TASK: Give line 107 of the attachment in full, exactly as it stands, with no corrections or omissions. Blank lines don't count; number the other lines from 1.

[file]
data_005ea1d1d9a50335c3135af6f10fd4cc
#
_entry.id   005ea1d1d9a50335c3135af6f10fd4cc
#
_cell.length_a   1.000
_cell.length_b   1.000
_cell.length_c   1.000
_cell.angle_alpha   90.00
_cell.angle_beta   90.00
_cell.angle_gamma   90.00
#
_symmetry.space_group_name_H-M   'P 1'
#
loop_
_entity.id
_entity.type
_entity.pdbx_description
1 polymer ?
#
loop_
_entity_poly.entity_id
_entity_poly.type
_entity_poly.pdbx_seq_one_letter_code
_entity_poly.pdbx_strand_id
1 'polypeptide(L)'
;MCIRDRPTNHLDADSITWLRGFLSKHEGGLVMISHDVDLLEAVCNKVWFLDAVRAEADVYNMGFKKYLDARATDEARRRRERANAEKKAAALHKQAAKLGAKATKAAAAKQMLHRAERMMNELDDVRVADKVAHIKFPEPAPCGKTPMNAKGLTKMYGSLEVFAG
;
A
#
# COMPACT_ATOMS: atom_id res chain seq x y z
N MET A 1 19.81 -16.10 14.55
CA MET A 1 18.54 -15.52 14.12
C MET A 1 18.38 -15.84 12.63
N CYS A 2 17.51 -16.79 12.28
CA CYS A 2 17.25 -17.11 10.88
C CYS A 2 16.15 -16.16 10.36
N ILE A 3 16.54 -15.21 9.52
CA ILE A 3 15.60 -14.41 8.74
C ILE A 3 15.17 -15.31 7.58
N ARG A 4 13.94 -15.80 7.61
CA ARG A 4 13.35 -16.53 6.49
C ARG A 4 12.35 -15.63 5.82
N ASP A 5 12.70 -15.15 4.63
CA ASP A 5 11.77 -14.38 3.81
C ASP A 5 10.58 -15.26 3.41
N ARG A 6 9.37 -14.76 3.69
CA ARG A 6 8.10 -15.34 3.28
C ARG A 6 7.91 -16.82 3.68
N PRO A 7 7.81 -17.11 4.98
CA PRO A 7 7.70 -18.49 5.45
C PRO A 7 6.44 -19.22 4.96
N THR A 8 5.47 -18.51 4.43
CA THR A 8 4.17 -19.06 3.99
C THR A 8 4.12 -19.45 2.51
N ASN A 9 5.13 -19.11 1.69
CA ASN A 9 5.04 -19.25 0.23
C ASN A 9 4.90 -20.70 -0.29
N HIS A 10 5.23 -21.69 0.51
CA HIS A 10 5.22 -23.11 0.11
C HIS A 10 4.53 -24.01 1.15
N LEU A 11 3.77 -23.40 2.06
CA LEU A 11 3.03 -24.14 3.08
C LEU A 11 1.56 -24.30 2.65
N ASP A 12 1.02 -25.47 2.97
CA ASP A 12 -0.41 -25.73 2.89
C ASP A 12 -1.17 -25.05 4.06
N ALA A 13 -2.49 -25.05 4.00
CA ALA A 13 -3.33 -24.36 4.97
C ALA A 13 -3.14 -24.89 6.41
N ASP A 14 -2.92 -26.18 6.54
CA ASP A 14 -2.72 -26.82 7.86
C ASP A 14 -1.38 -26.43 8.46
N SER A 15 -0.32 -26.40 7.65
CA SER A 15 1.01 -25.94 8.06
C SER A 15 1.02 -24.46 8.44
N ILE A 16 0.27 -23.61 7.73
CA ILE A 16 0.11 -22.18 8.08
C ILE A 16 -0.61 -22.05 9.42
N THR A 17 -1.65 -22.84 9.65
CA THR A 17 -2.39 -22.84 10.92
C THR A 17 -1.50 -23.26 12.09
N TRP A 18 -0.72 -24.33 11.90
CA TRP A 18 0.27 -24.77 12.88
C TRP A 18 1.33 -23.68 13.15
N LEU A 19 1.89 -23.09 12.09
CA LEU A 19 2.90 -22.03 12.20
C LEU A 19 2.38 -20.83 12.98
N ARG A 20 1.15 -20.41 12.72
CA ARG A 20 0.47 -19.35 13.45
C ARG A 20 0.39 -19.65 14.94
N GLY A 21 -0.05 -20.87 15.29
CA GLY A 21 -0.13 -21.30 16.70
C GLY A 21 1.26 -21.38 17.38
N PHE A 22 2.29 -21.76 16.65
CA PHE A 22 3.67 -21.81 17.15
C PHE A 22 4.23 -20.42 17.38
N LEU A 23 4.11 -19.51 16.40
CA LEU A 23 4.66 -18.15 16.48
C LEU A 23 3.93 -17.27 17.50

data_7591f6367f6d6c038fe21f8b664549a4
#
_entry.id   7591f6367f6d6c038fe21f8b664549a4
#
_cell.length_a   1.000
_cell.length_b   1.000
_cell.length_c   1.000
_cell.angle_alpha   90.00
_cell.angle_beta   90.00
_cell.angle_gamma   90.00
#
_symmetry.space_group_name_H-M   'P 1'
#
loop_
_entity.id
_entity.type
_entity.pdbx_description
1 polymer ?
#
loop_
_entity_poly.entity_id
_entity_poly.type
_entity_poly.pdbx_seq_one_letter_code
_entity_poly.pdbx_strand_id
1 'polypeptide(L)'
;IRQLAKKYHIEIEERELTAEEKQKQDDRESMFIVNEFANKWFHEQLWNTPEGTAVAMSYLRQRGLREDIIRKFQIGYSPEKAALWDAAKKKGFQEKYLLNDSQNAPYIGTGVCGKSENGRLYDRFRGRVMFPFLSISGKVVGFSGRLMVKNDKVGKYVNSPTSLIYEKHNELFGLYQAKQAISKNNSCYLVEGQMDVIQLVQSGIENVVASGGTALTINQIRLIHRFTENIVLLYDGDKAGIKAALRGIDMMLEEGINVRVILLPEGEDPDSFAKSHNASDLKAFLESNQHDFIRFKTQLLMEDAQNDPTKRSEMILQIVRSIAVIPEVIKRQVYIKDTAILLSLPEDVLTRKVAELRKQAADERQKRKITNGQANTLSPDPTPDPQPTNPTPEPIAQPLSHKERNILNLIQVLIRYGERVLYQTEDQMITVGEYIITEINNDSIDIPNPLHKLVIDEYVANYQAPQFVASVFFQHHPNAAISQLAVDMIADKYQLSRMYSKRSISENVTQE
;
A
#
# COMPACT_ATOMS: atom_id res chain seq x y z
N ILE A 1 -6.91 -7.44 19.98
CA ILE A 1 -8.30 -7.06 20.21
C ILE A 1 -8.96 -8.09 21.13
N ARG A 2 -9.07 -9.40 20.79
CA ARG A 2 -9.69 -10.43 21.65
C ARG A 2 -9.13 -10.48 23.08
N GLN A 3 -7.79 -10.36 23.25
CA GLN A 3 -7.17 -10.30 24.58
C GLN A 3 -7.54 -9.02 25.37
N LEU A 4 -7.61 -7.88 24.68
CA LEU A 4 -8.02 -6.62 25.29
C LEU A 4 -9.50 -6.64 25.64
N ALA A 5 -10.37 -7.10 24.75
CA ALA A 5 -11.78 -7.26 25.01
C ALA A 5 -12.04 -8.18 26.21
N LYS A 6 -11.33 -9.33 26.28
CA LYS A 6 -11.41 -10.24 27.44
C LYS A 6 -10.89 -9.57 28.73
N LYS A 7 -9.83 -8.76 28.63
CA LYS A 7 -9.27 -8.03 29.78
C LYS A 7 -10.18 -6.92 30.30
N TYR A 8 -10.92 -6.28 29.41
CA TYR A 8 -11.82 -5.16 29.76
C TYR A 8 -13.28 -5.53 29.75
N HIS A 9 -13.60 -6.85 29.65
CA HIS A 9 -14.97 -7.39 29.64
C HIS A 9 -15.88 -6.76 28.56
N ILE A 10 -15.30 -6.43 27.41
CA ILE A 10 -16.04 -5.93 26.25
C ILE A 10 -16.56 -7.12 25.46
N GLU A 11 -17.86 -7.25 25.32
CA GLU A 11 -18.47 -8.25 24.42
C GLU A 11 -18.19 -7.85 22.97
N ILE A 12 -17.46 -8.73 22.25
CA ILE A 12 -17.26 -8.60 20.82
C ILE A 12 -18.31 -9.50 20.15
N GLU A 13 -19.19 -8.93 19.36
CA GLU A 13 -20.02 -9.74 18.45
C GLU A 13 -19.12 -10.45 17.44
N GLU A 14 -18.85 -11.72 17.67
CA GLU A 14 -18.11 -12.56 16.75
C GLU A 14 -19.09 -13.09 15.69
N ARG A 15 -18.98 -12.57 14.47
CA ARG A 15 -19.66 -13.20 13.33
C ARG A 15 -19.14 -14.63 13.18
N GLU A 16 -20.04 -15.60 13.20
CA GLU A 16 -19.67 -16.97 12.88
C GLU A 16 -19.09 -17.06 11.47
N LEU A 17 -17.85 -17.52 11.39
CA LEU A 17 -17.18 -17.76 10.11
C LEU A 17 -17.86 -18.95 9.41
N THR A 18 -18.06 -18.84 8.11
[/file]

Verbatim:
_cell.angle_alpha   90.00